4. Mike

    To Jim’s point, pro cyclists today comprise a group who have a very poor track record when it comes to claiming they were wrongly accused where doping is concerned.

    I’ve never had any issues with Contador in the past but feel I would be a fool to beleive his story that he ingested this drug by accident. In the past I’ve given cycling stars accused of doping the benefit of the doubt and I’ve been made the fool each time.

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  6. Doug P

    I will store my blood in wine bottles this season. It is Burgundy in color, and goes in the ‘fridge just like a fine Bordeaux. Perfect refreshment for those TDF rest days. My point is no reliable test exists for autologous blood doping. I assume all racers do it. At least the winners.

  7. Phil

    Here’s something that I’ve been rolling around in my head for some time now, and it’s all very pie-in-the-sky stuff, but it’s something that I’ve been able to rationalise in my head.

    When this great melodrama first saw the light of day, Contador had quite matter of factly stated that he would retire from professional cycling if he were banned, and at that stage it was presumed, for two years. Missing out on two years of racing in any level of cycling is bad enough, but from the pro peloton – it would be rather hard to come back to. Unless your name is Ivan Basso.

    Originally, to me this said that Contador may well be innocent. The man cares enough about his sport that he would turn his back on it if he were slighted by the governing body in such a manner. The more I thought of it though, it didn’t seem to fit quite well enough. Then the information about plasticizers present in the blood took the “where there’s smoke, there’s fire” idea up another notch.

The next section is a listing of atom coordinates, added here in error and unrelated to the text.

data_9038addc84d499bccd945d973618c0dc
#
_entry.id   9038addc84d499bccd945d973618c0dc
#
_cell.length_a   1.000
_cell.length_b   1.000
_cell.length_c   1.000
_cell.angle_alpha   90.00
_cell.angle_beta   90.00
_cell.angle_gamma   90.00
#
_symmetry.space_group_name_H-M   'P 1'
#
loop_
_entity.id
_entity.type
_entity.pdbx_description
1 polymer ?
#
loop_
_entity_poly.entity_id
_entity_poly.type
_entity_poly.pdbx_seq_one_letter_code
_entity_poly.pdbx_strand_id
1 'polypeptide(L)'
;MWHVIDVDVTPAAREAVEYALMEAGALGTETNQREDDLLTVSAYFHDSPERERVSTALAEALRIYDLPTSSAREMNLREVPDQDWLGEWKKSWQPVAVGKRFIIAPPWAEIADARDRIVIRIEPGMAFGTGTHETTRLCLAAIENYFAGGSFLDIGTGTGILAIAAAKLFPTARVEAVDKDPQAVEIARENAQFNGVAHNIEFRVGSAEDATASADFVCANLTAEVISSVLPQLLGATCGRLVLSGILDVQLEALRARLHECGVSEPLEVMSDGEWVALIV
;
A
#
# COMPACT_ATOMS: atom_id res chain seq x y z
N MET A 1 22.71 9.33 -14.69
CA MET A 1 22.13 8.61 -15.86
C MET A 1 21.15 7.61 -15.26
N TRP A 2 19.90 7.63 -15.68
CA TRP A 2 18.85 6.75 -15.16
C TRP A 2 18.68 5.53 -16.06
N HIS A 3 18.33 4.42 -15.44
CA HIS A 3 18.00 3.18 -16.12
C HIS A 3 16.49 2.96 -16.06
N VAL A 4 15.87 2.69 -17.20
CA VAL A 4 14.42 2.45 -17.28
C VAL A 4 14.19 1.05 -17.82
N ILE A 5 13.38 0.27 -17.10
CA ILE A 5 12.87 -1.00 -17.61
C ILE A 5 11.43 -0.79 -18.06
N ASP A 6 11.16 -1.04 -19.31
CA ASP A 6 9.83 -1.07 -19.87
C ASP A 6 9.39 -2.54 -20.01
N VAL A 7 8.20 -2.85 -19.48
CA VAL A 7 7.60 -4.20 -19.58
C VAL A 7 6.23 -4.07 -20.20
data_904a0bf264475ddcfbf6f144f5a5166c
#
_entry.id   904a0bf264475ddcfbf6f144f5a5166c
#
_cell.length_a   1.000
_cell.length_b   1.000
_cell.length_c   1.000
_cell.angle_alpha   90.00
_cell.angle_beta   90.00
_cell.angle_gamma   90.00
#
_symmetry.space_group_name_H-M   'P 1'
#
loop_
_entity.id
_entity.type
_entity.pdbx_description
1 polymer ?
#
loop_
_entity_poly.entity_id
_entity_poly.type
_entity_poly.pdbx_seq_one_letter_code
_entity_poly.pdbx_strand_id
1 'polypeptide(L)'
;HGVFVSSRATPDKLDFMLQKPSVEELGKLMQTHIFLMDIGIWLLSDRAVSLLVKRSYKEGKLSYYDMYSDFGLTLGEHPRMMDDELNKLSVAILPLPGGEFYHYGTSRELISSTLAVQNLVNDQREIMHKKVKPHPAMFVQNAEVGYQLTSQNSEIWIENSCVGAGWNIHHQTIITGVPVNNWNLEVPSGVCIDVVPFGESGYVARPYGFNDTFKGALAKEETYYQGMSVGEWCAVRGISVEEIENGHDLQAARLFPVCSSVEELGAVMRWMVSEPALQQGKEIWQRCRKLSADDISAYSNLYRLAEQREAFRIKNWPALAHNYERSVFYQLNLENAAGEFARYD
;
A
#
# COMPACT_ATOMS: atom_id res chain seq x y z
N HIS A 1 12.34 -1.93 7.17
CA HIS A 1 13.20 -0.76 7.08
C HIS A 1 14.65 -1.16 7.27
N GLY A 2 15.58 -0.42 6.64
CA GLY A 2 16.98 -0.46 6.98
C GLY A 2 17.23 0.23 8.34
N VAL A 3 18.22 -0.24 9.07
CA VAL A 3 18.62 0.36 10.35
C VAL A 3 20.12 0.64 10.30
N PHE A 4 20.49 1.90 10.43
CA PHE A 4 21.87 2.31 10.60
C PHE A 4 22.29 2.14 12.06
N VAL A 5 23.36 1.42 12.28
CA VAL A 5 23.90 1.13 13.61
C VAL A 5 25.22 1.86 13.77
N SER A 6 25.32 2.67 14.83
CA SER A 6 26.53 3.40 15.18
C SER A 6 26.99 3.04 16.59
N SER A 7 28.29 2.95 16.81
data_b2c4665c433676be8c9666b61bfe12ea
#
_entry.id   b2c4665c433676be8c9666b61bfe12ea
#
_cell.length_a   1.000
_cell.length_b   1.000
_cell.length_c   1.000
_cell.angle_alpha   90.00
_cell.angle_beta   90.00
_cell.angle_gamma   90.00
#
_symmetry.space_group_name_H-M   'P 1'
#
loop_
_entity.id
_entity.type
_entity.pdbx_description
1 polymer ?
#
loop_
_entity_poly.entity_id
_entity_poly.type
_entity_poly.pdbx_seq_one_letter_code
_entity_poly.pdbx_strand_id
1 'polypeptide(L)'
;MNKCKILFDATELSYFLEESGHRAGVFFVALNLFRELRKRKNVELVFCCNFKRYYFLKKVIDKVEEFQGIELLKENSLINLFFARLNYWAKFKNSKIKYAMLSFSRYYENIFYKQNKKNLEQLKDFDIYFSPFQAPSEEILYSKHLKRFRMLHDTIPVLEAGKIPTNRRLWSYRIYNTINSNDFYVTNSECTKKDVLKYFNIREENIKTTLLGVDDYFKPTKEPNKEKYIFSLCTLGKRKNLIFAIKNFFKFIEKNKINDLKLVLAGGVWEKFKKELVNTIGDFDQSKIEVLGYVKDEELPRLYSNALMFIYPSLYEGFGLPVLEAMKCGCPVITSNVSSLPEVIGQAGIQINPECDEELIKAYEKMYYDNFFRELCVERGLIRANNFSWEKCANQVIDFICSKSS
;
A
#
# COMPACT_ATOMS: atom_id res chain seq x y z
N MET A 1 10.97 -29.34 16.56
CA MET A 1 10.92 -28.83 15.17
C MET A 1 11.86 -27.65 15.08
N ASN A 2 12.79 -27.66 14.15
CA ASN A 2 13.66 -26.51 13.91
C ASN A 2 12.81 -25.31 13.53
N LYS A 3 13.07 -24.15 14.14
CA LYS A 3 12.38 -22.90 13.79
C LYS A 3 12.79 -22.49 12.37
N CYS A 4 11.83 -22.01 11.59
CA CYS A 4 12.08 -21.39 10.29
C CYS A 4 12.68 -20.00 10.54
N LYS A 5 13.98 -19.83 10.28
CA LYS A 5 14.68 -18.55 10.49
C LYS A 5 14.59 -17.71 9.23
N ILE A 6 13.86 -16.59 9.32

Now Mr Contador has said that he won’t retire because “he drew comfort from the fact that the Spanish federation RFEC appeared to accept his explanation that the positive test was due to the consumption of tainted meat rather than anything more sinister”. This sort of about face smacks of “welp, I’ve gotten away with it!”. He’s changed his tune now that he doesn’t lose out on so much income and has almost gotten away with it (I can only imagine there would be a significant reduction in income that accompanies a two year ban).

    If he’d have stood by his word to retire if suspended, I would have had a higher opinion of him because he would have shown character like that of Bartali or Poulidor. Now, he’s shown (to me) that he had intent, he’s gotten away with it, and can continue leading everyone down the primrose path.

  8. Jay

    I have two questions about this whole affair:
    1. Has anyone, anywhere proven that ingesting Clenbuterol tainted meat will produce a positive blood test? The way our body works is a little more complicated than just A+B=C. If a cow ingests Clen and then that cow is slaughtered, then the meat is cooked and eaten, will the Clen still be present and work its way into the bloodstream in the same fashion as if it was taken by a human originally? Has anyone proven that this is a viable scenario (it should be noted that the Fat Cyclist offered on his blog in a very amusing column)? In addition, I wonder how long it would take the Clebuterol to show up?

    2. Secondly, is is normal for a cyclist to ingest a large steak during a rest day of the Tour? I know that they are eating 10,000 calories a day, but is steak a usual meal?

  9. Robot

    @Jay – Eating clenbuterol tainted meat will produce detectable amounts in urine starting 1/2 hour after ingestion and lasting for 3-5 days. The substance can be found in the liver for longer than that, and there is a retinal tissue test that they use with cattle that can detect contamination up to 5 months after contamination.

    Periodically, there have been outbreaks of clenbuterol poisoning that bear out all this information.

    See here, for example:

    To your question about diet, I don’t think there is anything “normal” about a cyclist’s intake during a three week tour.

  10. Brett